So, how does zero apply to the Plan?  No, it does not mean No Plan.  It refers to the amount, or percentage of the payments in the plan paid to unsecured creditors, such as credit cards and medical bills.  So, for instance, in the typical Chapter 13 bankruptcy, priority creditors, like the IRS, the Trustee, your attorney, and support payments, would be paid first; then secured creditors, like mortgagees, would be paid.  After they are paid, any additional disposable income is paid to unsecured creditors.  When there is nothing left to pay unsecured creditors (or less than 1%), then you have what is sometimes referred to as a zero percent plan to unsecured creditors.

While some courts allow such treatment of unsecured creditors, others do not.  If you are contemplating filing such a plan, you should check with a bankruptcy attorney in your area to see if this is permitted within the division you are filing in.

Other attorneys speaking about the Letter Z include:
Caldwell Law, LLC

Wednesday, December 7, 2011

Video For Attorneys - Must See

Most bankruptcy continuing education classes list recent cases, including those in which parties to the case may have done something wrong. Of course, some of the information we are inundated with sticks, while other information needs to be reviewed later. I recently ran across an email with a link to a video. It's only about 7 minutes long, and believe its entertainment value exceeds its educational value. The link to the video is

Hope you enjoy it. If you run across other bankruptcy, or trustee, videos you consider a “must see”, please mention them in the comment section below.

Thursday, December 1, 2011

New Forms Effective December 1, 2011

New Forms.  That's right; as of December 1, 2011, Rule 3001(c) requires additional information be included in the filing of a proof of claim. More specifically, if the secured property is the debtor's principal residence, an Official Form must be attached to the Proof Of Claim. Additionally, if the claim includes an escrow account, then an escrow account statement, as of the date of the filing of the petition, must be attached.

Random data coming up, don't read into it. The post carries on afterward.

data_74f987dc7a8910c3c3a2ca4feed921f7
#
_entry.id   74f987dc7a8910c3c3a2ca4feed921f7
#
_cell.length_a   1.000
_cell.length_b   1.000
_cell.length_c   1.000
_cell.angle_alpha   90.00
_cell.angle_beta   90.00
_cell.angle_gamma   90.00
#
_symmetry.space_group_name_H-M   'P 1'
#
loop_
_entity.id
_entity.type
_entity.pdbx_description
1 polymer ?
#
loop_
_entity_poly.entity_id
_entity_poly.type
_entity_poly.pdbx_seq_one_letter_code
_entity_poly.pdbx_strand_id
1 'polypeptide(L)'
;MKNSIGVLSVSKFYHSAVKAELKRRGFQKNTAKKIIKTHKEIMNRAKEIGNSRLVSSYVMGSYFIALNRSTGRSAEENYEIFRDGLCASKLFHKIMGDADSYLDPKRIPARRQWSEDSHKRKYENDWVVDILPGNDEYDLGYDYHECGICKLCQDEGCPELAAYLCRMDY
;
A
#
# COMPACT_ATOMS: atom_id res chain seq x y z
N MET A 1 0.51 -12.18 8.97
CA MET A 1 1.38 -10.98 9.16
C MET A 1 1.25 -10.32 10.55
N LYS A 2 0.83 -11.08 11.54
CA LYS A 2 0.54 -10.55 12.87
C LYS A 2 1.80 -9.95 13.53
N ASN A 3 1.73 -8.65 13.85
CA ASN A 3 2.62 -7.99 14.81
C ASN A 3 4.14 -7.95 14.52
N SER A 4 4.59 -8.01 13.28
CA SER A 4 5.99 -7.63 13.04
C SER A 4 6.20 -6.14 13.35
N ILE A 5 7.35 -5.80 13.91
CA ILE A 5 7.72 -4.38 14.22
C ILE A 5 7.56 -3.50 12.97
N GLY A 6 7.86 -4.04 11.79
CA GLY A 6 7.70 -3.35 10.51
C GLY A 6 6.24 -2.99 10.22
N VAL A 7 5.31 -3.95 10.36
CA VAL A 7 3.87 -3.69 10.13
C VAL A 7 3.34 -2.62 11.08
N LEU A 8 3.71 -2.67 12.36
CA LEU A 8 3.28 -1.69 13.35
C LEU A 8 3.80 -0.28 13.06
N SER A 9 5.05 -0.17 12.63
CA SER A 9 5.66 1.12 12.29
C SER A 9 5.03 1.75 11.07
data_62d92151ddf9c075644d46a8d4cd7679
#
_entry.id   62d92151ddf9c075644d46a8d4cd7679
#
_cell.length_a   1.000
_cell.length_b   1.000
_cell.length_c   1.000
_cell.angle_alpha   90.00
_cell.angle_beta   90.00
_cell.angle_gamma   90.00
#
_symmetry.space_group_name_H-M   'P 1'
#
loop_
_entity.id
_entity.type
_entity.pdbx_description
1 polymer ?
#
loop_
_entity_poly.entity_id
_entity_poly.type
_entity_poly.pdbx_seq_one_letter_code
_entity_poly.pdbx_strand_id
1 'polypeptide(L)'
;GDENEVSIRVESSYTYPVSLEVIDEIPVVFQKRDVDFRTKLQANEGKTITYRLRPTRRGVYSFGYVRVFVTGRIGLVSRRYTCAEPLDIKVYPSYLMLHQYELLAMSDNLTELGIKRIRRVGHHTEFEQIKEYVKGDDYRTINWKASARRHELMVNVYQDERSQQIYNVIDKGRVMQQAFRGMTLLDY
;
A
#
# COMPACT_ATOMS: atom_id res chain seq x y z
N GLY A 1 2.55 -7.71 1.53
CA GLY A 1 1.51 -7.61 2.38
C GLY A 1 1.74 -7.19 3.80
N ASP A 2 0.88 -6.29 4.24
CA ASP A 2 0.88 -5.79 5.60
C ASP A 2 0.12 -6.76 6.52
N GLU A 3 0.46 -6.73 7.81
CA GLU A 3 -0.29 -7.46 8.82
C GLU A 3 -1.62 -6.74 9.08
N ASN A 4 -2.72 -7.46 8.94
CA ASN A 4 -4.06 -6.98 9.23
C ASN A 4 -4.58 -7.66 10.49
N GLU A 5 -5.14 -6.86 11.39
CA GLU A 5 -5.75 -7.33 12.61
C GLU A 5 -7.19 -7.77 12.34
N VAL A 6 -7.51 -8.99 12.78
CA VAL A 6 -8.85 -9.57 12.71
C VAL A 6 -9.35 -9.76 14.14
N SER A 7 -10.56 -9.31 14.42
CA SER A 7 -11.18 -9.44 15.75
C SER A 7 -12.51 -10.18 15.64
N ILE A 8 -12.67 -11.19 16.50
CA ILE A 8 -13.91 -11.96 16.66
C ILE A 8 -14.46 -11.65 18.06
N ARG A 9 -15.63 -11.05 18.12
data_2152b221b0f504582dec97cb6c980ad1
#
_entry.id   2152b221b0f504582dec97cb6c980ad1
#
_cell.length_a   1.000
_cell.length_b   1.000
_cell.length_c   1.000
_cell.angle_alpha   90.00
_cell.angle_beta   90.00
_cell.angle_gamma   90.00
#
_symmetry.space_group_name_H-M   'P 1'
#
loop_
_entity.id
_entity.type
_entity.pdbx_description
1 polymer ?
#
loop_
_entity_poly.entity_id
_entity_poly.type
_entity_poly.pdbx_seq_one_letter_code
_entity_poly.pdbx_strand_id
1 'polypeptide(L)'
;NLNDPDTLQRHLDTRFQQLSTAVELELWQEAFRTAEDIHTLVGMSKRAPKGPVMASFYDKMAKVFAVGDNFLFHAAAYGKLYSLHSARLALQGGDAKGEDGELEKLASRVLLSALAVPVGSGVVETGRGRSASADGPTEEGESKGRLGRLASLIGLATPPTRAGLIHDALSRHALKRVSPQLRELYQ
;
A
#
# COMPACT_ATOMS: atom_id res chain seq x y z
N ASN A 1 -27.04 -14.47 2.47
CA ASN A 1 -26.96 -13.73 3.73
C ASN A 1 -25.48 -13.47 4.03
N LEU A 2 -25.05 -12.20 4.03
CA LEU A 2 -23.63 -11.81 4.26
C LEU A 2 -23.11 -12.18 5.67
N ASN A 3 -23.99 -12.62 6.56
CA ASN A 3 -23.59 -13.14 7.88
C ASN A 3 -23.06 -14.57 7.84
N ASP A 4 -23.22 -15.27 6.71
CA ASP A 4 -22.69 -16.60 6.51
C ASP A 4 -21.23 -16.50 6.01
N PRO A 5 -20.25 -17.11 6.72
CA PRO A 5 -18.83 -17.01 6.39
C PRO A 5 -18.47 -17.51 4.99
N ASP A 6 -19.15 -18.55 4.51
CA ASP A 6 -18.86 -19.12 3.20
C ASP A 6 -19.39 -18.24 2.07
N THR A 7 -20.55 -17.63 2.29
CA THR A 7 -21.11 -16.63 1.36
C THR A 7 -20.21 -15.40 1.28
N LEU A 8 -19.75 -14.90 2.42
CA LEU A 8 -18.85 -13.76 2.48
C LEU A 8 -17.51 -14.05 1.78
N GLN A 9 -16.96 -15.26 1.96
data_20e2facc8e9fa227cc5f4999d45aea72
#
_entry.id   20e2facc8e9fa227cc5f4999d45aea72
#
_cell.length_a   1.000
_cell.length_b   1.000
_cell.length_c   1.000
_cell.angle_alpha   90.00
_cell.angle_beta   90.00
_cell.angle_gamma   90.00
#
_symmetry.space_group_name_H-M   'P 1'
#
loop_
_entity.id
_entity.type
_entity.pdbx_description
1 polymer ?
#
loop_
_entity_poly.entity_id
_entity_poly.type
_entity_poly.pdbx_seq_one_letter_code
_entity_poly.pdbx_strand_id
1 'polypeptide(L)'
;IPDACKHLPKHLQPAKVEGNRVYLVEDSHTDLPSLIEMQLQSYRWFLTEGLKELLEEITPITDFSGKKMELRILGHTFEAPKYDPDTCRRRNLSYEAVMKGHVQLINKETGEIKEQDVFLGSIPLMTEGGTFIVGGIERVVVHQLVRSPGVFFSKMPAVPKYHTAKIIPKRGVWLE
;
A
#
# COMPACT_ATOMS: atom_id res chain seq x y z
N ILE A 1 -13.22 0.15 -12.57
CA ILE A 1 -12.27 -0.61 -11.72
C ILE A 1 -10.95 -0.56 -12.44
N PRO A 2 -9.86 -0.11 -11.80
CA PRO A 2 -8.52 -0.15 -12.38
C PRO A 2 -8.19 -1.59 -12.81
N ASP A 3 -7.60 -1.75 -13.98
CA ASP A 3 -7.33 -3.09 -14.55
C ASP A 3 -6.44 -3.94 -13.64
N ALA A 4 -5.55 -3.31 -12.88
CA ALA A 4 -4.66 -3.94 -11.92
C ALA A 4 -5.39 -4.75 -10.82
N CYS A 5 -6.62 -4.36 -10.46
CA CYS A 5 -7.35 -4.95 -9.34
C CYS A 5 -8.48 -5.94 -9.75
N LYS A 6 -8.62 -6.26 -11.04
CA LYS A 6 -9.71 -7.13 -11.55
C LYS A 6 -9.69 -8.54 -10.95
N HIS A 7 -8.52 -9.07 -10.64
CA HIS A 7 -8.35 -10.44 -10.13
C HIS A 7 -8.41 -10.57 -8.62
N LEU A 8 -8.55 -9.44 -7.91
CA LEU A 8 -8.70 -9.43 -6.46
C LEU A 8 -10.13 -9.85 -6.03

A failure to include the information has remedies under 3001(D), which states:

If the holder of a claim fails to provide any information required by this subdivision (c), the court may, after notice and hearing, take either or both of the following actions:
     (i) preclude the holder from presenting the omitted information, in any form, as evidence in any contested matter or adversary proceeding in the case, unless the court determines that the failure was substantially justified or is harmless; or
     (ii) award other appropriate relief, including reasonable expenses and attorney's fees caused by the failure. [emphasis added]

So, according to the rule, the remedies are at the Court's discretion.

New Rule 3002.1(b) (effective as of December 1, 2011), deals with payment changes on claims that have the debtor's principal residence as a security interest in Chapter 13 cases. The change must be served no later than 21 days before the new payment is due. However, Rule 3002.1(c) requires an itemized notice to be given, within 180 days of incurrence of any postpetition fees, expenses, or charges that the holder of the claim asserts are recoverable from the debtor or against the debtor's principal residence. This might include, for example, inspection fees, late charges, or attorney's fees.